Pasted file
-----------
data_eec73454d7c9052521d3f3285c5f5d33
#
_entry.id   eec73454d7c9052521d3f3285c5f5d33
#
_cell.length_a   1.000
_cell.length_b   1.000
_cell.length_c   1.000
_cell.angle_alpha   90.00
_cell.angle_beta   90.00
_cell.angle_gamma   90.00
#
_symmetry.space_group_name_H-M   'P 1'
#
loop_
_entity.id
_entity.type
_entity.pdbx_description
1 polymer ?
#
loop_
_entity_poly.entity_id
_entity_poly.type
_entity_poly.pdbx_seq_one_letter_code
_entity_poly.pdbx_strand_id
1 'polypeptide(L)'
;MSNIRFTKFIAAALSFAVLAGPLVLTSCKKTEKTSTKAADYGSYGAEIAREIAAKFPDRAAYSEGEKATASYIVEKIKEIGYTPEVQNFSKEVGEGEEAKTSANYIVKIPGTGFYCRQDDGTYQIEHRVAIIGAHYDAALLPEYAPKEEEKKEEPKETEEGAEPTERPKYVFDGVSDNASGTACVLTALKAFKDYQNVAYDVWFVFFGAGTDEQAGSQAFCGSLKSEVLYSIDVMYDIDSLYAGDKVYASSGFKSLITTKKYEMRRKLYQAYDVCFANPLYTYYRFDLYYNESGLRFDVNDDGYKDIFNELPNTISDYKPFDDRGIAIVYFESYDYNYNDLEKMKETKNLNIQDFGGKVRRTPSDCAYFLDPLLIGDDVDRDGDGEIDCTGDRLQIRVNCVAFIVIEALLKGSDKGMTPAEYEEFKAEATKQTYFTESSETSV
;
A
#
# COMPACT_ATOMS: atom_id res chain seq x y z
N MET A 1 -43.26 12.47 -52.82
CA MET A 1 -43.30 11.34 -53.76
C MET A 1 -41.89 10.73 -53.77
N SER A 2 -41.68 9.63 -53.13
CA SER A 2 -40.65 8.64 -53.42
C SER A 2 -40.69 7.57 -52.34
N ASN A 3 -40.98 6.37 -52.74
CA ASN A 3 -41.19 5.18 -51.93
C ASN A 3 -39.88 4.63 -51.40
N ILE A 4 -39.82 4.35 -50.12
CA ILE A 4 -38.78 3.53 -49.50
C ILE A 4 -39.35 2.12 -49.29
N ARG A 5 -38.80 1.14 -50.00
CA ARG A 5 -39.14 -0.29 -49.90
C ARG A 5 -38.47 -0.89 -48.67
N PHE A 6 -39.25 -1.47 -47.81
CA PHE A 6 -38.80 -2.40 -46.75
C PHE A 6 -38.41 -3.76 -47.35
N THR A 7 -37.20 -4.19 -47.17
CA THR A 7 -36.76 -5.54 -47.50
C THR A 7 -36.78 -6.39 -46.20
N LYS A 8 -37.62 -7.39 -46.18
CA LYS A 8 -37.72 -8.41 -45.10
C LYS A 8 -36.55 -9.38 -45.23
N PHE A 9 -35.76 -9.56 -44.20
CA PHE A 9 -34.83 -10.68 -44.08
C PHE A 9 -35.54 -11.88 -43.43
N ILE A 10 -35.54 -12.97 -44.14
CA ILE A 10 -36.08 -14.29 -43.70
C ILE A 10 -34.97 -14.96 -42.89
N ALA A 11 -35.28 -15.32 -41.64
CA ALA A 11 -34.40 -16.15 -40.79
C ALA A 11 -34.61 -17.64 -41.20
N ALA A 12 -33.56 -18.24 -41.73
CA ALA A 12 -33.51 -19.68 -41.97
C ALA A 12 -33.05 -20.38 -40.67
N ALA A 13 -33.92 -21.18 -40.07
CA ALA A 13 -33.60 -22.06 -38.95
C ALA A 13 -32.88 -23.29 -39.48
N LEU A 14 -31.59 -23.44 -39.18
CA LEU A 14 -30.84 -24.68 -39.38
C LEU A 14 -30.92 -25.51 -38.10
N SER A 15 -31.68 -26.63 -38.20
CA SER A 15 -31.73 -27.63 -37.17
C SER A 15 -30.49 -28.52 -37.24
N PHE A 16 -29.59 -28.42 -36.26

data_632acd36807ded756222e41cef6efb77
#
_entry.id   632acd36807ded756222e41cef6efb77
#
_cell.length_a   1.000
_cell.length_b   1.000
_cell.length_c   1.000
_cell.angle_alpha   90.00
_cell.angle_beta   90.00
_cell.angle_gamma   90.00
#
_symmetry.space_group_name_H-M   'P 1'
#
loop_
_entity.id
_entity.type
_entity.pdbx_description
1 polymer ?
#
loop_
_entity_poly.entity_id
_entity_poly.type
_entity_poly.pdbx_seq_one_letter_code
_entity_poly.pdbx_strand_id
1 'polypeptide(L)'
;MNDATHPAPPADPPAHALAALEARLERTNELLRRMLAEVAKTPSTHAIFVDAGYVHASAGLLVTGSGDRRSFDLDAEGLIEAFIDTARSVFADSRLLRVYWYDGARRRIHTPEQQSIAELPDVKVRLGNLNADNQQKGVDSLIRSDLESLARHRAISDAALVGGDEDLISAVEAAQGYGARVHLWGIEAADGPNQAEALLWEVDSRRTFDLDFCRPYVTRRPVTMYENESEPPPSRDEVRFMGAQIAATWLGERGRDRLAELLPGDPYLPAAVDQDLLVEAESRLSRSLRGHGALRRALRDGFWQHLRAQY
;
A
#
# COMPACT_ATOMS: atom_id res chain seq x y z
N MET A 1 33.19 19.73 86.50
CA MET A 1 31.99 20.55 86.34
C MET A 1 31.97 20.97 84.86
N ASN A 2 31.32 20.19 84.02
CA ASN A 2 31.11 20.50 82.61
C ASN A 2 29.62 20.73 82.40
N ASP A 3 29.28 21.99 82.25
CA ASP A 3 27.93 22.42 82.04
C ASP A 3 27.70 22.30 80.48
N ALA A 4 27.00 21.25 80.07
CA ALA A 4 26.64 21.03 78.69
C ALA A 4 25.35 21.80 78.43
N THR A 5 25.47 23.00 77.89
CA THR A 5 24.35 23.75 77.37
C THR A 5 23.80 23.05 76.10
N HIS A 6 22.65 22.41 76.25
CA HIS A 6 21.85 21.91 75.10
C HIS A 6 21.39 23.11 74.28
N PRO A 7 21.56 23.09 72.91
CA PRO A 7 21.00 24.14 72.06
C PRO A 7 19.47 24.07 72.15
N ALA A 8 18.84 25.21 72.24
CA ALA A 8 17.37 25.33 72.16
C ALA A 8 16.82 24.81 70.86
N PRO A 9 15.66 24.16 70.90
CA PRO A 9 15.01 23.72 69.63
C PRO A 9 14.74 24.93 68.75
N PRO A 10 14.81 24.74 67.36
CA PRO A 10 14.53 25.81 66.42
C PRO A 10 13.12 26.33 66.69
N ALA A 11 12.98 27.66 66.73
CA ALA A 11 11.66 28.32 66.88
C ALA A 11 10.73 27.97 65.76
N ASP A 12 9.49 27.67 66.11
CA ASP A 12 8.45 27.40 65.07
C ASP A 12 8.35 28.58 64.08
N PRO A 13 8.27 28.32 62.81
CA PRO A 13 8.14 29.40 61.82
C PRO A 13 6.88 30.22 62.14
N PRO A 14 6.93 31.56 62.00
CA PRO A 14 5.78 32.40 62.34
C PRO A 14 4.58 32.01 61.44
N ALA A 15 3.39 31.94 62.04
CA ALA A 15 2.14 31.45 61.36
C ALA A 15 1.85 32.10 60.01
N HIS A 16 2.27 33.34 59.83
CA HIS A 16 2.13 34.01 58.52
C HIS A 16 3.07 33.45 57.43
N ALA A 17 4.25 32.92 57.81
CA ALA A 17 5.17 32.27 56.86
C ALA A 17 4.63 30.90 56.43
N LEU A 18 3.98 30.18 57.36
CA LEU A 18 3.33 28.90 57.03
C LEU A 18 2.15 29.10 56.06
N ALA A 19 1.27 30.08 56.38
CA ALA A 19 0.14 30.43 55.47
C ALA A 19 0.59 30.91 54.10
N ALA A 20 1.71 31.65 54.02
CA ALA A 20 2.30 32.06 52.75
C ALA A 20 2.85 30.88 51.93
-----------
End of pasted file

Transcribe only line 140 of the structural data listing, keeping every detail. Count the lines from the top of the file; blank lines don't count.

N ASP A 12 9.49 27.67 66.11